"The only thing George Bush has going for him is that he's married to Laura." Readers respond to Curtis Sittenfeld's love letter to the first lady.

Salon Staff
February 2, 2004 8:34PM (UTC)

[Read "Why I Love Laura Bush," by Curtis Sittenfeld.]

The Salon article on Laura Bush makes me wonder how I've missed this woman behind the shadow of her (big, dumb) husband. As a reader, I have to respect someone who's devoted her life to libraries and schools, and for the wife of a conservative Republican icon to not only publicly admit that she supports keeping Roe vs. Wade in effect, but also to keep all her liberal college friends, I'm amazed.


She's going to have to be added to my list of surprising, strong women that I'd like to meet -- right up there with Carly Fiorina, Martha Stewart (yes, her) and Hillary Rodham-Clinton (another first lady to admire).

-- Rebecca Milam

Ugh. Whatever. There's no accounting for taste, I suppose. Laura Bush shouldn't be criticized for her hair or clothing or makeup; she shouldn't be judged according to the impossible standards for firstladyhood.


But really, what's so interesting about a first lady who isn't interested in politics? What are we supposed to make of an education advocate whose husband proposes bogus initiatives without providing any funding (for example)? If she truly is apolitical, she's either not paying attention and/or not willing to be associated with anything that might be deemed controversial. (Witness the cancellation of that poetry forum she was supposed to host, after it turned out that many of the poets were vocally opposed to her husband's war in Iraq.)

-- Mary Severance

Of course she's a saint! Who else could put up with a husband like that?


-- Chris Elbich

As a fellow lefty, I too have kept my admiration for Laura Bush hidden. But I can't help it -- I like her. She's got none of the flaws of the Republican wives I detest -- passive-aggressive bitchiness (Barbara Bush); fashion-victim condescension (Nancy Reagan); reactionary old bag (Lynne Cheney).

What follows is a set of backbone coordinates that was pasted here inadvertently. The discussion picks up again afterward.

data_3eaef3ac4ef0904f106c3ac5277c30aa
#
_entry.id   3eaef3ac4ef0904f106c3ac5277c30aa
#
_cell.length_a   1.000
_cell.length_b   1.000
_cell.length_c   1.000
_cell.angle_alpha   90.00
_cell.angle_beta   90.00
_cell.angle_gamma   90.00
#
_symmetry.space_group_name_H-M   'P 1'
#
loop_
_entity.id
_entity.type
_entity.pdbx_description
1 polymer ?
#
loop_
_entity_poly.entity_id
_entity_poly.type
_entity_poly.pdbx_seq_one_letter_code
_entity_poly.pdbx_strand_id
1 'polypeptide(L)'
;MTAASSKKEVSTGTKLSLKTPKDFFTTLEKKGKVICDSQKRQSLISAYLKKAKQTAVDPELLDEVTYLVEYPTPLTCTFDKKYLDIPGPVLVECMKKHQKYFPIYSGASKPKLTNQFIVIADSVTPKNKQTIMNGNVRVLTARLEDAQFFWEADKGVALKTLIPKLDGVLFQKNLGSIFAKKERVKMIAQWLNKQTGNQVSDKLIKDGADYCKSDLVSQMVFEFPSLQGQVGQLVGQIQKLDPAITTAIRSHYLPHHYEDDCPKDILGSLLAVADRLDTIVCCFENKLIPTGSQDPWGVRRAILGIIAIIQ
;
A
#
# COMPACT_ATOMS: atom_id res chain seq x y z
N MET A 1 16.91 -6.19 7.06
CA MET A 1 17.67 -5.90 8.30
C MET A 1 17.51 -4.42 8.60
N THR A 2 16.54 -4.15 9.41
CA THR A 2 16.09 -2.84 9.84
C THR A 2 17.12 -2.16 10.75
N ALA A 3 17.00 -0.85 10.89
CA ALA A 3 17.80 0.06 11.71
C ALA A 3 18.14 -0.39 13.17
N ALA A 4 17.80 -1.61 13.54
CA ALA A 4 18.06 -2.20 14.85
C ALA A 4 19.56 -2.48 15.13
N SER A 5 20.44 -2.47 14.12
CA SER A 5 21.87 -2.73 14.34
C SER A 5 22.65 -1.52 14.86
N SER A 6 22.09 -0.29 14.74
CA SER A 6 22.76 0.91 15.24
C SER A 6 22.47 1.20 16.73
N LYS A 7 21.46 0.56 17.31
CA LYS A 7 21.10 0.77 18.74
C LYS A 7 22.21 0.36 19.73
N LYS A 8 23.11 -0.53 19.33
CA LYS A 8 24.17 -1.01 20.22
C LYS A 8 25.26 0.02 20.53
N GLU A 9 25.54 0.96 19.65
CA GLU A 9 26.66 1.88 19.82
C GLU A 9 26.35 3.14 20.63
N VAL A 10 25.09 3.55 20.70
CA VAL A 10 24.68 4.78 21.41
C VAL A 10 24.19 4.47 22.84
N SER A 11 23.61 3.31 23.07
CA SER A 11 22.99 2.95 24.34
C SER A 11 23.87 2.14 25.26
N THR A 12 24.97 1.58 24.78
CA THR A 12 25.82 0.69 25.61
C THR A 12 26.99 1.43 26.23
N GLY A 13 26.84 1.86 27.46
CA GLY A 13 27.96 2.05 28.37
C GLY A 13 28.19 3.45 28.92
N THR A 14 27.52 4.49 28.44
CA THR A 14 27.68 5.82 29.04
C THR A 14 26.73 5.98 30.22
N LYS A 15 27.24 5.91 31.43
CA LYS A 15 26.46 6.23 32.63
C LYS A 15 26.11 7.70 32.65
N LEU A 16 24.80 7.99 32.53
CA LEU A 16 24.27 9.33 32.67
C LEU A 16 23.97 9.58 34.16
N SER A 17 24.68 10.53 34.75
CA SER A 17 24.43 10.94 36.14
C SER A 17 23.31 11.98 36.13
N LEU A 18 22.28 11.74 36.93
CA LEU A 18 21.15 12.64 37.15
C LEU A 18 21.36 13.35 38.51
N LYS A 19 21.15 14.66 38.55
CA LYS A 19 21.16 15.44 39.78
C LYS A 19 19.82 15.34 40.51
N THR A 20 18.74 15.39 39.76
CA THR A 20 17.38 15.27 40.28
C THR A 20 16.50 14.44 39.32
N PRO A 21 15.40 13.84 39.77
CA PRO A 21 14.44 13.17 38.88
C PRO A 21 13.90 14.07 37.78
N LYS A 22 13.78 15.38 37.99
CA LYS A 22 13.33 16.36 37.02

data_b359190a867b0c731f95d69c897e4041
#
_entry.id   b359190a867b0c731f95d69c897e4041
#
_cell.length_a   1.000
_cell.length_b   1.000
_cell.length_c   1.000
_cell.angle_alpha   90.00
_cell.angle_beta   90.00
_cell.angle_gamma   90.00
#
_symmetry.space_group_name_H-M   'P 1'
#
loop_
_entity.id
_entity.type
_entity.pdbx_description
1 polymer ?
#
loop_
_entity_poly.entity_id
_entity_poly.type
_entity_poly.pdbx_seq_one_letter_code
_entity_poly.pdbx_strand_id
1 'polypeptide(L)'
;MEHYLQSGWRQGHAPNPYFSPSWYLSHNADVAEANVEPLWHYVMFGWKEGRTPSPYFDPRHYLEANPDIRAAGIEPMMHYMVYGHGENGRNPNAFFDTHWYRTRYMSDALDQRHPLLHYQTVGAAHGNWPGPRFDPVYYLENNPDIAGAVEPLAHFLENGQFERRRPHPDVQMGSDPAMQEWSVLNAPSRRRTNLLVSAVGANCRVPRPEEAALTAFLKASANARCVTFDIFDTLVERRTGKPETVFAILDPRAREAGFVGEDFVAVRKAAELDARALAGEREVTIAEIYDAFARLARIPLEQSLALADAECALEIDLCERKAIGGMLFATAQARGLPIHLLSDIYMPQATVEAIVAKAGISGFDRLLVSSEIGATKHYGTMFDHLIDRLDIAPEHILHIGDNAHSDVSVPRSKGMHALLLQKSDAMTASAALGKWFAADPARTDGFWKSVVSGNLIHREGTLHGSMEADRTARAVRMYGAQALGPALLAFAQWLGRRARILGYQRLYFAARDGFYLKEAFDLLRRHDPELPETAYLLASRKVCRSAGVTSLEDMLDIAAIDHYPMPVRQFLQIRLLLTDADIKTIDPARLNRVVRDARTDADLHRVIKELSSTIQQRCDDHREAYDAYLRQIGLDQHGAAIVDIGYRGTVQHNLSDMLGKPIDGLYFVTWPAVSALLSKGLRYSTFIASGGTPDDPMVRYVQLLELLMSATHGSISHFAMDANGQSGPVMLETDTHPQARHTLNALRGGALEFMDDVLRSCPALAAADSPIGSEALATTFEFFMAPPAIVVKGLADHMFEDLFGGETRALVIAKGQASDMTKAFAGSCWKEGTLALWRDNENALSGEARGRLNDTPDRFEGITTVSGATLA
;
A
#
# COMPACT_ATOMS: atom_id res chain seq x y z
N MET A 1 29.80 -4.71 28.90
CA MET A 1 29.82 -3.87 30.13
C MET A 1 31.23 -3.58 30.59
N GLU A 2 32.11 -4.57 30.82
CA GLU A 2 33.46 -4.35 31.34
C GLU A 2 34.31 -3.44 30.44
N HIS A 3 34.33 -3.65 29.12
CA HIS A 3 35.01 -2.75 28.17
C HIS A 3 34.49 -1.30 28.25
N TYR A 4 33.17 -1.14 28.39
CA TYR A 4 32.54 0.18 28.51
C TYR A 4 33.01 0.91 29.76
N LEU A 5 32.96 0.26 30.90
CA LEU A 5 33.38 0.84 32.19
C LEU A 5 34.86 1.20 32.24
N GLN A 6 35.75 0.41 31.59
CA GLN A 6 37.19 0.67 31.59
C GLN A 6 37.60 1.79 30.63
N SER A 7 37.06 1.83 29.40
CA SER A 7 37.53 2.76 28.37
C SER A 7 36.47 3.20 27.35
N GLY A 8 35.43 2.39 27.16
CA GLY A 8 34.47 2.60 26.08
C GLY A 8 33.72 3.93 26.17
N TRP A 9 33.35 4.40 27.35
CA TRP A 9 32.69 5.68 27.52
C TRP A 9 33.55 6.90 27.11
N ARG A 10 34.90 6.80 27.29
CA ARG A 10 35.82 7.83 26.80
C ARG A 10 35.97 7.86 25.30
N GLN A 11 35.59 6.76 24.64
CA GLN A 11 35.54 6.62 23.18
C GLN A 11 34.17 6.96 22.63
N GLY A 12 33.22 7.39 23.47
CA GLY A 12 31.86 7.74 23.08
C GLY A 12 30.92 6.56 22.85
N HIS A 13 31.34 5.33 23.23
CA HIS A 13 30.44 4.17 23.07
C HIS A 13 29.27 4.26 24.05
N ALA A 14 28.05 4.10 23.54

Frankly, she's bright, curious and occasionally tones down her husband's ignorant rhetoric. I think she tempers his over-the-top cowboy tendencies (as a good first lady) while not trying to change him (as a good wife). And frankly, in my opinion, having Bush be married to her is about the only positive thing he has going for him; I can totally understand what he sees in her. I admit I have no idea what she sees in him. Must be the sex.

-- Lisa Sanford

I was initially drawn to this article because of a conversation I had with my girlfriend about whether Howard Dean's wife, Judith Steinberg, would make a good first lady. While I understand that Salon is a subjective source for news and cultural discourse, as is every news source, I was a bit disappointed to read the author's overly adoring take on Mrs. Bush. When I got to the line about Mrs. Bush's life reading like a novel, I'd had enough. I am not a Bush supporter and will vote for whichever Democratic candidate has the best chance of winning the White House.


President Bush has an entirely too capable staff of spinsters that spend as much time creating a public image for the presidential family as they do working on policy. Every item of personality discussed in the article screams of calculation, exactly what the author argues against, which to me just reaffirms that the personas fed to the public from the White House are plastic and contrived.

-- Billy Burch

I come from a long line of liberal-minded, strong-minded Southern women. I suspect Laura Bush is cut from that same cloth. I, too, admire her for her dignity, intelligence and lack of pretence. What I cannot get beyond is what in the world happened with her children? Laura Bush is the very picture of a gracious woman.


Why she has not insisted on at least a modicum of respectable public conduct from her daughters is a complete mystery to me. These young women's grandfather was the vice president and then president for a total of 12 years. Their father was the governor of Texas for six years before becoming president. Yet, after all this time in the public eye, their grandmother has to physically prod them to stand up and pay attention when their father is taking the oath of office? They were 18 years old, not toddlers! My daughter (a doctor and a mother of two daughters herself) and I discussed this very issue earlier today. We are both appalled and mystified.

Mrs. Bush is doing a serious disservice to her children by allowing them to make spectacles of themselves in the name of freedom to be teenagers. I just don't get it -- none of the women or men in my family would have condoned this behavior of their children.